Tag Archives: pilgrimage

Feet and pathways … groundedness and walking in the lands of the Bible

Looking back through the photos from my recent time in Israel and Palestine, alongside the Walls and Windows, I was struck by the number of photos I took of my feet and of pathways I was walking on. This is not uncommon. Many of those I traveled with did the same.

There is something about walking in the lands of the Bible that causes people to look down often and to marvel as they do so.

“My feet are standing where Jesus stood.”

“I am walking where Abraham walked.”

“This path is one Paul would have used many times.”

For me, this is tied to one of the key benefits of the study purpose of the trip we did. It provides a sense of ‘groundedness’ to the biblical text. It highlights that the story we read and live out of is a story that took place  in real time and real space. It enables us to picture the contexts of it in concrete ways.

There is a connection to history and story through a sense of place. And a reminder that God continues to meet us within our own real place and time.

This is something I think many from other cultures, including that of the Aboriginal peoples of my home land, understand much better than I do. The connection that walking the land brings to history, identity, story, family, belonging, and being.

I’ve also been struck by the idea of walking as a means of making sense of the world. During my PhD studies I read a book that introduced me to the idea of the foot as a ‘sensory organ’ in the Old Testament. It has resonated in my own life and in my church community in multiple ways.

It’s something that I’ve noticed about the way I travel. I find it important to walk a place when I arrive to get a sense of it.

It’s also something I’ve appreciated more since moving to the city, spending less time in my car and more time on foot around my neighbourhood.

And it’s a truth in how I understand my faith, seen in the call of Jesus to follow him and in the common phrasing of the New Testament letters to walk in his ways.

And of course it is connected to the Psalms I studied and the image of pilgrimage,  which I am convinced is more than a metaphor but the lived experience of the people of God.

And it is the explanation for the tattoo I got last year on my foot, the Hebrew words of Psalm 121:8, which says “The LORD guards your coming out and your going in” or as our tour guide in Israel read colloquially, “The LORD guides your steps.”

What does it mean for you to consider how your feet and the land you walk on grounds your experience and makes sense of the world today?

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Today would be a good day to be on the Sea of Galilee

We’ve just started to plan our next study tour to Israel and Jordan in 2018, which of course has got me thinking about some of my favourite places in that part of the world. I love the hustle and bustle of Jerusalem and the beautiful history of Caesarea, but for a tranquil place to contemplate and reflect, a favourite place of mine in Israel is the Sea of Galilee. I’d love to be able to spend the day there today.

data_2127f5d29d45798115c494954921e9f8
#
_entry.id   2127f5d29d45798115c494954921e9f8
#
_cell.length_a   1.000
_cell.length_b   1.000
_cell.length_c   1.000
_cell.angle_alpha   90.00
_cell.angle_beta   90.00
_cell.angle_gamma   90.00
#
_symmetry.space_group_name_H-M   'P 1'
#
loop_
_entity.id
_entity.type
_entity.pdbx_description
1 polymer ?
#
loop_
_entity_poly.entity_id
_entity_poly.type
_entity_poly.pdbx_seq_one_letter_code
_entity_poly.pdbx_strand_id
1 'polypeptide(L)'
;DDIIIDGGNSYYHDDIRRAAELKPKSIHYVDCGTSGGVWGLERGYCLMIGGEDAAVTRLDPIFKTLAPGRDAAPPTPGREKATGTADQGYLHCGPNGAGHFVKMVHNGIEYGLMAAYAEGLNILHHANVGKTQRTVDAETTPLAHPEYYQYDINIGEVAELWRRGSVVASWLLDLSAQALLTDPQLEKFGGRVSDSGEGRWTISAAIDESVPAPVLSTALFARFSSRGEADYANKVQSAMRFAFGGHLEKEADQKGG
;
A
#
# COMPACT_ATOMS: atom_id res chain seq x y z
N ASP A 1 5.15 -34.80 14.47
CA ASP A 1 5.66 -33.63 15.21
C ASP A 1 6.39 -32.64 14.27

What do I love about the Sea of Galilee?

Many of the places in Israel feel like a tour through church history, seeing how previous generations have chosen to remember places that have biblical significance. So the first time I visited the Sea of Galilee, there was a sense of relief at its untouched natural beauty – “they can’t build a church on this!”

The Sea is somehow both bigger and smaller than I had imagined it to be.

Visiting it brought many stories to life. Reading through the gospels, the Sea is almost a character in the narratives as Jesus and his disciples transverse back and forth across it …

fish from it …

experience storms upon it …

and even walk on it.

When I returned to spend time in this part of the world by myself, I stayed in one of the most beautiful and tranquil guesthouses I have ever visited and had the privilege of this view out my window:

It was a wonderful, peaceful place for reflection and contemplation, whether at dawn …

as the sun rose …

… or after dark.

What did I learn from the Sea of Galilee?

There is something beautiful and pristine about many bodies of water. But this one is special to me because of its connection to the story and history of One Man.

As a follower of Jesus, I walk in his footsteps metaphorically every day. Being able to connect that tangibly to real places is a wonderful privilege. It brings a concreteness and a specificity to my faith.

But the bigger truth it teaches me is not so much that I have walked where he has walked, but that I have a God who has walked where I walk. Who entered into human history and everyday life and experienced beauty and sorrow, tiredness and energy, rest and bustle, food and water and sunlight and dirt and noise and taste and smell and everything else that makes up the ordinariness of my life. And somehow the fact that he has done so transforms it all and makes it all new, inviting me into a new experience every day of walking with him.